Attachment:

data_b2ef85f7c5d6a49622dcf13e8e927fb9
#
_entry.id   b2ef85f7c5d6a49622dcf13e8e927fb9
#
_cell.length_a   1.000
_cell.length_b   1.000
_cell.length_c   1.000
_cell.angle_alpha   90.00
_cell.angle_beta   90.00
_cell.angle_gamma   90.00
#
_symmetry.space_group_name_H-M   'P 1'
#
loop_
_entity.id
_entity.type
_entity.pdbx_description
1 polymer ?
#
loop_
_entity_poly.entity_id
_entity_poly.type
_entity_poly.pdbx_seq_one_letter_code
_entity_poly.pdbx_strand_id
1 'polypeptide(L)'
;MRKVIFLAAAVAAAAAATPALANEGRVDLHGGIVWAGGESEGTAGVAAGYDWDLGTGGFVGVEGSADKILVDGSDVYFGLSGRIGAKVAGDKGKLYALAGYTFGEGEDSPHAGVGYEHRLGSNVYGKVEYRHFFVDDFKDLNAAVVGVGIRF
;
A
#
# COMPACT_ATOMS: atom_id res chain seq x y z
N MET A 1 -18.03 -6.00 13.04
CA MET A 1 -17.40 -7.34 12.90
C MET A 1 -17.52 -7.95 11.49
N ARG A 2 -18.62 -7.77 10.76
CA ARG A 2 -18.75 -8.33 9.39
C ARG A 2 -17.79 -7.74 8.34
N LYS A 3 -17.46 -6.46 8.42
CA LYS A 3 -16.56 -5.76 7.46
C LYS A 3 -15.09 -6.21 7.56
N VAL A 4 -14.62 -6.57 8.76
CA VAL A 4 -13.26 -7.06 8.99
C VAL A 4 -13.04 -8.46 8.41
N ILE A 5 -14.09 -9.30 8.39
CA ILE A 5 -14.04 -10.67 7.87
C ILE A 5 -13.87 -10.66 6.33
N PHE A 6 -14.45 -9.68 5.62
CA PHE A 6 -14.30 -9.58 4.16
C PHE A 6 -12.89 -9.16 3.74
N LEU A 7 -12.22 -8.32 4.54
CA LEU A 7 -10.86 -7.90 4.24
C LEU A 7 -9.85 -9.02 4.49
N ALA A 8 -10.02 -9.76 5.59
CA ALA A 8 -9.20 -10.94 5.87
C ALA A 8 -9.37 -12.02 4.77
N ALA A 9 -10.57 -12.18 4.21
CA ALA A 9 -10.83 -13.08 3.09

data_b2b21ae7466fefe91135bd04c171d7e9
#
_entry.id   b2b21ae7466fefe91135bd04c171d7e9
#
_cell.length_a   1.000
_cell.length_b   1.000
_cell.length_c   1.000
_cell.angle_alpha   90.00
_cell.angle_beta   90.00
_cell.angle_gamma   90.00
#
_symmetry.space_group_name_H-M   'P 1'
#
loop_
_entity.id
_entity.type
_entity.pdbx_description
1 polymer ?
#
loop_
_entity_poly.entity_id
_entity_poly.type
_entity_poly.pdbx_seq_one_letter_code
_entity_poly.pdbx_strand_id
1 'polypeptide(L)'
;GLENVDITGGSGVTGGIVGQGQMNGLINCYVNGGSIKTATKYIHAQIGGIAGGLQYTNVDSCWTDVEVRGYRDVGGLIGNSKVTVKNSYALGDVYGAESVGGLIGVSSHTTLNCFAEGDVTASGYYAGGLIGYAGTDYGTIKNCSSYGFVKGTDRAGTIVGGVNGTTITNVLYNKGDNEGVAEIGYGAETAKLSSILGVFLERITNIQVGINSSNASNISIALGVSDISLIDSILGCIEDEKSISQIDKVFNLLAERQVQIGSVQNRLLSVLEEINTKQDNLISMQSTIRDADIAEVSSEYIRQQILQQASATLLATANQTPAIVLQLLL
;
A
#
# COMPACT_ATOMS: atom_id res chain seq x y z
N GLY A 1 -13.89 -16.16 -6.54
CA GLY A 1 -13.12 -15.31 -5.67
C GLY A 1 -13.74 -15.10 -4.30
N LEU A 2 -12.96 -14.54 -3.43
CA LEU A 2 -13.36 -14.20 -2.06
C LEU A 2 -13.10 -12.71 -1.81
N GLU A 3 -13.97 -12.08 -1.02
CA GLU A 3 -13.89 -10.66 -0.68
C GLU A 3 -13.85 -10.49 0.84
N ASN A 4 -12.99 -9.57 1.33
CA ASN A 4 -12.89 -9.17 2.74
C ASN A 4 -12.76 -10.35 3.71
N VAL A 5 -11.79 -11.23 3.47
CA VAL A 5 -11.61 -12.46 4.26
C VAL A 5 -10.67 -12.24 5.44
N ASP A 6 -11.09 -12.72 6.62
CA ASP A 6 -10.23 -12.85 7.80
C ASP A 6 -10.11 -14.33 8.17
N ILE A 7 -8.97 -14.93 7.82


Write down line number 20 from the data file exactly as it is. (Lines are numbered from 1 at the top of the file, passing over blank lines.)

loop_